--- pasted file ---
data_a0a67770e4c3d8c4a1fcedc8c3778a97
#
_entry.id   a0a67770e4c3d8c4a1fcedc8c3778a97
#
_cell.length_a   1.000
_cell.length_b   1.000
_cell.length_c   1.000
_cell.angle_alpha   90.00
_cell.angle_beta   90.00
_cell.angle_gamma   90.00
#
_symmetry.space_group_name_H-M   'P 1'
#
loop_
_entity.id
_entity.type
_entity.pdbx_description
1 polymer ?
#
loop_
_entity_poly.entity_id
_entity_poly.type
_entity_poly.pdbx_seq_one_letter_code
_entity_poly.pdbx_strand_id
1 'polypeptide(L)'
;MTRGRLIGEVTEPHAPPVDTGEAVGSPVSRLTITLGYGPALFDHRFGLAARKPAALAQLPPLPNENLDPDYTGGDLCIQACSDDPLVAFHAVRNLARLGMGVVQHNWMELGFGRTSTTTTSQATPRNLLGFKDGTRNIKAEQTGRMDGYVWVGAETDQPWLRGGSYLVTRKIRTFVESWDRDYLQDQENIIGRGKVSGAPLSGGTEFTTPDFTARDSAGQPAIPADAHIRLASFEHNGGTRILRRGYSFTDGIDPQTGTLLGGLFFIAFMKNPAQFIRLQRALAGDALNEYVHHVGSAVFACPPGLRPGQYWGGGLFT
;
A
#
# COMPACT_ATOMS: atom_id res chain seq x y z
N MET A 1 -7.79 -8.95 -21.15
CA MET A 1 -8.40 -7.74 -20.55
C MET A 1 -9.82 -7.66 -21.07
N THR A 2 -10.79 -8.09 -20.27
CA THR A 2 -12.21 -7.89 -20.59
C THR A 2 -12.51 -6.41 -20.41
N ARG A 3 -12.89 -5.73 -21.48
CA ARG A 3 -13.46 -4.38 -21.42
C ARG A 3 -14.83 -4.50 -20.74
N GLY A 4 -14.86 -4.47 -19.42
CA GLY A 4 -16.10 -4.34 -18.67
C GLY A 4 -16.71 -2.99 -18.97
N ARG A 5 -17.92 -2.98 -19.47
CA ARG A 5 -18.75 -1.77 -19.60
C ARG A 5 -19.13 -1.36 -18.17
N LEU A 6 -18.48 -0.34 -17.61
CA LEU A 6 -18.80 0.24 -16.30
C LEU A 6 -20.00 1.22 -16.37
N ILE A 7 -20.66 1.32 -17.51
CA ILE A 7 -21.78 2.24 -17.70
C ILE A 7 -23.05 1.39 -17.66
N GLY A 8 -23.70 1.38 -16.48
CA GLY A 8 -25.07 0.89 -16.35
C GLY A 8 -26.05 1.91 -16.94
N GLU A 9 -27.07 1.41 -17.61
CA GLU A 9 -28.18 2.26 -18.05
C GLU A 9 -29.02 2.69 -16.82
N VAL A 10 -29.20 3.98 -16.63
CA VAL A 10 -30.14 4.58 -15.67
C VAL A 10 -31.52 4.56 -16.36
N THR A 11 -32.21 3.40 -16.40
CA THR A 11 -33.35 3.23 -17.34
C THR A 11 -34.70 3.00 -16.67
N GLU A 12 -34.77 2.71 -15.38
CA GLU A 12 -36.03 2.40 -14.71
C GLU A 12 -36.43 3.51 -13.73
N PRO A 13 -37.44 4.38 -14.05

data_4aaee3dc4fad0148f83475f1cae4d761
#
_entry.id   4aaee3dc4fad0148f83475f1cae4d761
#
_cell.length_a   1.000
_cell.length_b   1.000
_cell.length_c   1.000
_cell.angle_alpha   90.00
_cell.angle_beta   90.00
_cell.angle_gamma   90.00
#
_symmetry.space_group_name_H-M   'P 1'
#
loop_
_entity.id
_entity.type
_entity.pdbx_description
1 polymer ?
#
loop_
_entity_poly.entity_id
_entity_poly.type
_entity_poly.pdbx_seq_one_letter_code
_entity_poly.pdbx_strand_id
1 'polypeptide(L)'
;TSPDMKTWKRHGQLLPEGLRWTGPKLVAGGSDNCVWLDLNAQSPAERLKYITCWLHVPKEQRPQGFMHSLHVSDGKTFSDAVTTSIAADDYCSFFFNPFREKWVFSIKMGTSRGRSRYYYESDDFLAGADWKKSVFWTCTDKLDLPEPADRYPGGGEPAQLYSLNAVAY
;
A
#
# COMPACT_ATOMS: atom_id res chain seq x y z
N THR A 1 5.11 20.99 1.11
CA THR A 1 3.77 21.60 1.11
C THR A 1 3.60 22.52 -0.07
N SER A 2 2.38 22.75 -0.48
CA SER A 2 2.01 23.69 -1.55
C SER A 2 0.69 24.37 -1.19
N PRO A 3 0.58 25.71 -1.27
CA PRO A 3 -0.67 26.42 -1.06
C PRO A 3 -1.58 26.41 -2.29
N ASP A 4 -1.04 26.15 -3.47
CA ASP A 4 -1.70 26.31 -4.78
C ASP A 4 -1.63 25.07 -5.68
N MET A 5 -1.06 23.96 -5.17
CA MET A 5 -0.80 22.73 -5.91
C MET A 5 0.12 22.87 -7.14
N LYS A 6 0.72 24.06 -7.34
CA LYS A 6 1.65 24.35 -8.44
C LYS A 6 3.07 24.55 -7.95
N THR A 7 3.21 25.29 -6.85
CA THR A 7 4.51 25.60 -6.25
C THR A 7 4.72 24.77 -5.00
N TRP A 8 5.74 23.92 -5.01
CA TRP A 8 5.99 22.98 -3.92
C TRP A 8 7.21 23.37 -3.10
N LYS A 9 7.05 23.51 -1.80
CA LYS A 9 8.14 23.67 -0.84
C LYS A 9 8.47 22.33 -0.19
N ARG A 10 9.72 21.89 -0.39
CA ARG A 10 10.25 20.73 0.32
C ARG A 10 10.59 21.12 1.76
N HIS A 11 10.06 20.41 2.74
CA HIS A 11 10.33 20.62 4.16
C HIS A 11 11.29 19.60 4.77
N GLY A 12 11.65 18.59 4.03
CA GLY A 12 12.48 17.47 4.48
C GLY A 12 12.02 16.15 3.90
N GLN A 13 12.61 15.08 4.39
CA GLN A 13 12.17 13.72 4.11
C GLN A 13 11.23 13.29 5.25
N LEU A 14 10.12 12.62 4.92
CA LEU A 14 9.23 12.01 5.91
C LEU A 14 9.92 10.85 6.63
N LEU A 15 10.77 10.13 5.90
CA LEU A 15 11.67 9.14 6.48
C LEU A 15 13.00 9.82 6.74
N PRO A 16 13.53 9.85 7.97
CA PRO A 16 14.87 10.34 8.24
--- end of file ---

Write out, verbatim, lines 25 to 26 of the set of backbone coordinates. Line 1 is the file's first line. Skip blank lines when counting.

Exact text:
1 'polypeptide(L)'
;MTRGRLIGEVTEPHAPPVDTGEAVGSPVSRLTITLGYGPALFDHRFGLAARKPAALAQLPPLPNENLDPDYTGGDLCIQACSDDPLVAFHAVRNLARLGMGVVQHNWMELGFGRTSTTTTSQATPRNLLGFKDGTRNIKAEQTGRMDGYVWVGAETDQPWLRGGSYLVTRKIRTFVESWDRDYLQDQENIIGRGKVSGAPLSGGTEFTTPDFTARDSAGQPAIPADAHIRLASFEHNGGTRILRRGYSFTDGIDPQTGTLLGGLFFIAFMKNPAQFIRLQRALAGDALNEYVHHVGSAVFACPPGLRPGQYWGGGLFT